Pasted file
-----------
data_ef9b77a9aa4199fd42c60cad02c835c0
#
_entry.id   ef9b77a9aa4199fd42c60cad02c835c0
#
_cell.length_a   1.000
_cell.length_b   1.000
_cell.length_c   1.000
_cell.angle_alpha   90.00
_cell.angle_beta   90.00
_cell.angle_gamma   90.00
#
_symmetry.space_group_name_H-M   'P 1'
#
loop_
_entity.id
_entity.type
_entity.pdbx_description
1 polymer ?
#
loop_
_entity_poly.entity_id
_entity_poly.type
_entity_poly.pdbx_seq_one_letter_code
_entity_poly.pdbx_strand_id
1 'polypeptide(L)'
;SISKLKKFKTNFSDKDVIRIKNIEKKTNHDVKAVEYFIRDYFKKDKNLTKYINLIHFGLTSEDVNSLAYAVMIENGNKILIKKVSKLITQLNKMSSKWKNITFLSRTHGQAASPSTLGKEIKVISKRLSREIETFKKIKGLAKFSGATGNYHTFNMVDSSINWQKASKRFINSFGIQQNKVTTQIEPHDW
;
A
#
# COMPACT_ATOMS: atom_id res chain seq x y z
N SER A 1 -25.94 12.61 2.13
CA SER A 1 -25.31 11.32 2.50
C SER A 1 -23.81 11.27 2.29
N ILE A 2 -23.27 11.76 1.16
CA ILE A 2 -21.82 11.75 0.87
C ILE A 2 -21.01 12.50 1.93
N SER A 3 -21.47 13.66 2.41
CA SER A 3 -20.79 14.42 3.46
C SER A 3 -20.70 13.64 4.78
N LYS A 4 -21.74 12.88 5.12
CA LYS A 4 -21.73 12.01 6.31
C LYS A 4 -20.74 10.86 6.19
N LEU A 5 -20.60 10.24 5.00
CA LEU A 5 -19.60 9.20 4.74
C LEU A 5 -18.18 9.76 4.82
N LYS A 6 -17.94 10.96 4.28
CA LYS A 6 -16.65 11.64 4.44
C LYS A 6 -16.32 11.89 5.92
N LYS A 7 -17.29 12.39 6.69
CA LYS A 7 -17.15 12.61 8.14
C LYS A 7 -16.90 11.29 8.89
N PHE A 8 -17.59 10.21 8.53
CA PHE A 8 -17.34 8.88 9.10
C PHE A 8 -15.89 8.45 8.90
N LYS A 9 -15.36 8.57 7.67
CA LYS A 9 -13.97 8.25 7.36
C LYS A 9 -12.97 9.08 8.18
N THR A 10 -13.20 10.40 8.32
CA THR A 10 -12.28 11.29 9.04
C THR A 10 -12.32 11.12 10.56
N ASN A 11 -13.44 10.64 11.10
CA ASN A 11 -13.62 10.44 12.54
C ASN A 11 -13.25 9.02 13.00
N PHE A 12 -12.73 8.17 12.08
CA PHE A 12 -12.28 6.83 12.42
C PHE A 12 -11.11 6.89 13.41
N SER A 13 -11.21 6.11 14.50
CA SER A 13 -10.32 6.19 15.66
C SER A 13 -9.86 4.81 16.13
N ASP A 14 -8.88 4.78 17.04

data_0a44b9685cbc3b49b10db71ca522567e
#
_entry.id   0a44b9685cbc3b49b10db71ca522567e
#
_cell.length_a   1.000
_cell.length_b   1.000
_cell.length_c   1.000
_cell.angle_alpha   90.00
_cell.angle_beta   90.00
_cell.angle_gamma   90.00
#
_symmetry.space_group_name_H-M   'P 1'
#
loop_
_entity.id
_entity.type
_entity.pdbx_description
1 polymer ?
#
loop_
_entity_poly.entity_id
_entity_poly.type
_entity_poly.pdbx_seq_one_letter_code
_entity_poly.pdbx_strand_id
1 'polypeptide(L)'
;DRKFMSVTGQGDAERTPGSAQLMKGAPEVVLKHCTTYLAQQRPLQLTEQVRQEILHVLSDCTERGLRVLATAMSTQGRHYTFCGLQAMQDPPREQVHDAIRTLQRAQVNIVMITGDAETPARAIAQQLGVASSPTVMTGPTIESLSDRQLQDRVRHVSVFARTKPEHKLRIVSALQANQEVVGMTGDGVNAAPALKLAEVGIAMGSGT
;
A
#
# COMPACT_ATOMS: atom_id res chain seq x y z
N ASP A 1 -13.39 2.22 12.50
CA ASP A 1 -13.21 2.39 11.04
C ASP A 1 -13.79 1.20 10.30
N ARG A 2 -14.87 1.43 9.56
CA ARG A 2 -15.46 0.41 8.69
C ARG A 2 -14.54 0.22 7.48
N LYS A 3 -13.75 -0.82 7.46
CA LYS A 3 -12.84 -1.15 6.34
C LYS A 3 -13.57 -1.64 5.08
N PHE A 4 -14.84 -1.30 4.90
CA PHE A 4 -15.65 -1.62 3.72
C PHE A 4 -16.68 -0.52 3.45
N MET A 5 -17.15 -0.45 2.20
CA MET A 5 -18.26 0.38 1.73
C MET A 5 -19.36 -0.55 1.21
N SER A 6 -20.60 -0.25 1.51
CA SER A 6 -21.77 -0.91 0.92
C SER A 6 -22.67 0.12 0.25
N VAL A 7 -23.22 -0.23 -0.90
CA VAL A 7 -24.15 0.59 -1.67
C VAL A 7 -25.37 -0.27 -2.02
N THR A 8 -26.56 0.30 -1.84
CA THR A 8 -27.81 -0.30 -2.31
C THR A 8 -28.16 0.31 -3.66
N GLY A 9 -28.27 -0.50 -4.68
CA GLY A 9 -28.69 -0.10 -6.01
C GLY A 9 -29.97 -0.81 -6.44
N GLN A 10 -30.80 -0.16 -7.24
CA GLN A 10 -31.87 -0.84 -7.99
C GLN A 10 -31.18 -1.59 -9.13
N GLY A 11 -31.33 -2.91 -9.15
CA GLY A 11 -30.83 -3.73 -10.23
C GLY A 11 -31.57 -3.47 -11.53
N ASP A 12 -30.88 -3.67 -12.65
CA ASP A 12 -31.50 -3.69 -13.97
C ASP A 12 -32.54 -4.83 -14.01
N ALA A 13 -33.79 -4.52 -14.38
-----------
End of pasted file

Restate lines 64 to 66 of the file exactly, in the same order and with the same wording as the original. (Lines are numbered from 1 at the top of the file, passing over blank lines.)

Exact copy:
N PHE A 12 -12.73 8.17 12.08
CA PHE A 12 -12.28 6.83 12.42
C PHE A 12 -11.11 6.89 13.41